New York, NY: State laws legalizing marijuana for either adult-use or for therapeutic purposes are not associated with adverse effects on neonatal health outcomes at the population level, according to data published in the Journal of Health Economics.
Researchers affiliated with Columbia University, the University of North Carolina, and Indiana University evaluated the influence of statewide marijuana liberalization policies on newborns’ health over a 12-year period (2007-2019).
Investigators reported: “There is no statistically significant effect of MMLs (medical marijuana laws) on the proportion of newborn hospitalizations with prenatal exposure to noxious substances, neonatal drug withdrawal syndrome, fetal alcohol syndrome, slow growth, respiratory conditions, feeding problems, congenital abnormalities, low gestational age, low birth weight, or very low birth weight. Likewise, RMLs (recreational marijuana laws) appear to have no effect on these outcomes.”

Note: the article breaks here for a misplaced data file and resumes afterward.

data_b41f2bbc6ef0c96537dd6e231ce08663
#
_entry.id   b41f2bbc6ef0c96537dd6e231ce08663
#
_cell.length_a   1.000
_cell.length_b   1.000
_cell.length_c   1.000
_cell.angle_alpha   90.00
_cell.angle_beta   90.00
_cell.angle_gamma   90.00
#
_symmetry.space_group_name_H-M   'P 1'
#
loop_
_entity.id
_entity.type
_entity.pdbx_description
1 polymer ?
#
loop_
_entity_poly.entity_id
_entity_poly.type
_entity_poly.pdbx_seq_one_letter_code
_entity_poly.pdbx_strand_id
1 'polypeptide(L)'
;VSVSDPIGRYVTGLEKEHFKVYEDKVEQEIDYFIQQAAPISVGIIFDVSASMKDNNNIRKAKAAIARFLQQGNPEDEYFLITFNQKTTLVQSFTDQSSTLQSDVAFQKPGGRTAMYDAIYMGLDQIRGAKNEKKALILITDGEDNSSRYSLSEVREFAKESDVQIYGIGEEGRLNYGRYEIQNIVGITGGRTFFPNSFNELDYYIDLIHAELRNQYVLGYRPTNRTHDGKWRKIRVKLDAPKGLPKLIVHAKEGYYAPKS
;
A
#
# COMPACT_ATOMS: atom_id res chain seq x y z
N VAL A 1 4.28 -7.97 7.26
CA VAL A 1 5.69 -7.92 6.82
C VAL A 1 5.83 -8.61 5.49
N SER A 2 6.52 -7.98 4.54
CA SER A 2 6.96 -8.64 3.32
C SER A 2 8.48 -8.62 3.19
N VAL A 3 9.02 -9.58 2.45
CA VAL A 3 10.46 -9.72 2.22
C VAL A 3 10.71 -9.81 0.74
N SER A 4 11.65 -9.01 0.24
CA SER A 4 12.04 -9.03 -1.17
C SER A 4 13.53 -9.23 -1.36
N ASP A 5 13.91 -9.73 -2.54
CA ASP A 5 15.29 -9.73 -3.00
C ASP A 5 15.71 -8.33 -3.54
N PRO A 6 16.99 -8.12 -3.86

Authors concluded, “In absolute numbers, our findings implied modest or no adverse effects of marijuana liberalization policies on the array of perinatal outcomes considered.” However, they cautioned, “Our null findings do not refute nor support an argument that prenatal exposure to marijuana has negative effects on newborn health outcomes, but rather that state marijuana liberalization policies are not associated with net changes at the population-level that are statistically detectable or economically meaningful.”
Investigators described their data as “the most comprehensive evidence to date” on the effect of legalization policies on newborns’ health.
Studies assessing the potential impacts of in utero cannabis exposure on perinatal health are inconsistent. While some observational studies have identified a link between exposure and low birth weight and/or an increased risk of preterm birth, other studies have failed to substantiate these outcomes after adjusting for confounding factors, such as tobacco smoking.
Full text of the study, “Marijuana liberalization policies and perinatal health,” appears in the Journal of Health Economics. Additional information is available from NORML’s fact sheet, ‘Maternal Marijuana use and Childhood Outcomes.’